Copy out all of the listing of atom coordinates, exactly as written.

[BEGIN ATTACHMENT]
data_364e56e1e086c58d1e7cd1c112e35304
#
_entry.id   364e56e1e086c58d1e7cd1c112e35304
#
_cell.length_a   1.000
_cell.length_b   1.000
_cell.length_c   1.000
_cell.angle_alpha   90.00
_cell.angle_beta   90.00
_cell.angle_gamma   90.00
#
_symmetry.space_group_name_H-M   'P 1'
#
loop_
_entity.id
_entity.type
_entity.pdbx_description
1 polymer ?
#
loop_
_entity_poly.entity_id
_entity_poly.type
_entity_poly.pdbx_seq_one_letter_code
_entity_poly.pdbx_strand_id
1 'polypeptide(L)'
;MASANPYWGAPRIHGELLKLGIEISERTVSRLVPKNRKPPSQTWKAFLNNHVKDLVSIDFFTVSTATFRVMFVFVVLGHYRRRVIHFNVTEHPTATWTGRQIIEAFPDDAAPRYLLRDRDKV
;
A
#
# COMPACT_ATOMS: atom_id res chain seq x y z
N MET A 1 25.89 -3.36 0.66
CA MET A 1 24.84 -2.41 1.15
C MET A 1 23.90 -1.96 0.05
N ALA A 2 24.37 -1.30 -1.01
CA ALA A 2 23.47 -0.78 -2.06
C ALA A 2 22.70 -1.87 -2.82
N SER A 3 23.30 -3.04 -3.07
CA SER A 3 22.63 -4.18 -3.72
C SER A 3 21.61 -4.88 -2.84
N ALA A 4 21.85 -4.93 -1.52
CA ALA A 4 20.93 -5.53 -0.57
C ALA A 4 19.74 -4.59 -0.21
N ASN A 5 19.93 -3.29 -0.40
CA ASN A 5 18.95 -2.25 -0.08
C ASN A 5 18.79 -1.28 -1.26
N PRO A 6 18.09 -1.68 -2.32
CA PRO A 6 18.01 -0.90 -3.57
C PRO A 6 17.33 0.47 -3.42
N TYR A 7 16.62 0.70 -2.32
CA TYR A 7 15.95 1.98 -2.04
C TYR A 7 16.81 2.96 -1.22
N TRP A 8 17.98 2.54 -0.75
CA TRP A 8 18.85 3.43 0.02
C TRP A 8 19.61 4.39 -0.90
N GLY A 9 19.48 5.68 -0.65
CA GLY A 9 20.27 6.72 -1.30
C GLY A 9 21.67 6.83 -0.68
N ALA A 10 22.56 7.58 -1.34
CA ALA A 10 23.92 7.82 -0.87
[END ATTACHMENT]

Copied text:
data_364e56e1e086c58d1e7cd1c112e35304
#
_entry.id   364e56e1e086c58d1e7cd1c112e35304
#
_cell.length_a   1.000
_cell.length_b   1.000
_cell.length_c   1.000
_cell.angle_alpha   90.00
_cell.angle_beta   90.00
_cell.angle_gamma   90.00
#
_symmetry.space_group_name_H-M   'P 1'
#
loop_
_entity.id
_entity.type
_entity.pdbx_description
1 polymer ?
#
loop_
_entity_poly.entity_id
_entity_poly.type
_entity_poly.pdbx_seq_one_letter_code
_entity_poly.pdbx_strand_id
1 'polypeptide(L)'
;MASANPYWGAPRIHGELLKLGIEISERTVSRLVPKNRKPPSQTWKAFLNNHVKDLVSIDFFTVSTATFRVMFVFVVLGHYRRRVIHFNVTEHPTATWTGRQIIEAFPDDAAPRYLLRDRDKV
;
A
#
# COMPACT_ATOMS: atom_id res chain seq x y z
N MET A 1 25.89 -3.36 0.66
CA MET A 1 24.84 -2.41 1.15
C MET A 1 23.90 -1.96 0.05
N ALA A 2 24.37 -1.30 -1.01
CA ALA A 2 23.47 -0.78 -2.06
C ALA A 2 22.70 -1.87 -2.82
N SER A 3 23.30 -3.04 -3.07
CA SER A 3 22.63 -4.18 -3.72
C SER A 3 21.61 -4.88 -2.84
N ALA A 4 21.85 -4.93 -1.52
CA ALA A 4 20.93 -5.53 -0.57
C ALA A 4 19.74 -4.59 -0.21
N ASN A 5 19.93 -3.29 -0.40
CA ASN A 5 18.95 -2.25 -0.08
C ASN A 5 18.79 -1.28 -1.26
N PRO A 6 18.09 -1.68 -2.32
CA PRO A 6 18.01 -0.90 -3.57
C PRO A 6 17.33 0.47 -3.42
N TYR A 7 16.62 0.70 -2.32
CA TYR A 7 15.95 1.98 -2.04
C TYR A 7 16.81 2.96 -1.22
N TRP A 8 17.98 2.54 -0.75
CA TRP A 8 18.85 3.43 0.02
C TRP A 8 19.61 4.39 -0.90
N GLY A 9 19.48 5.68 -0.65
CA GLY A 9 20.27 6.72 -1.30
C GLY A 9 21.67 6.83 -0.68
N ALA A 10 22.56 7.58 -1.34
CA ALA A 10 23.92 7.82 -0.87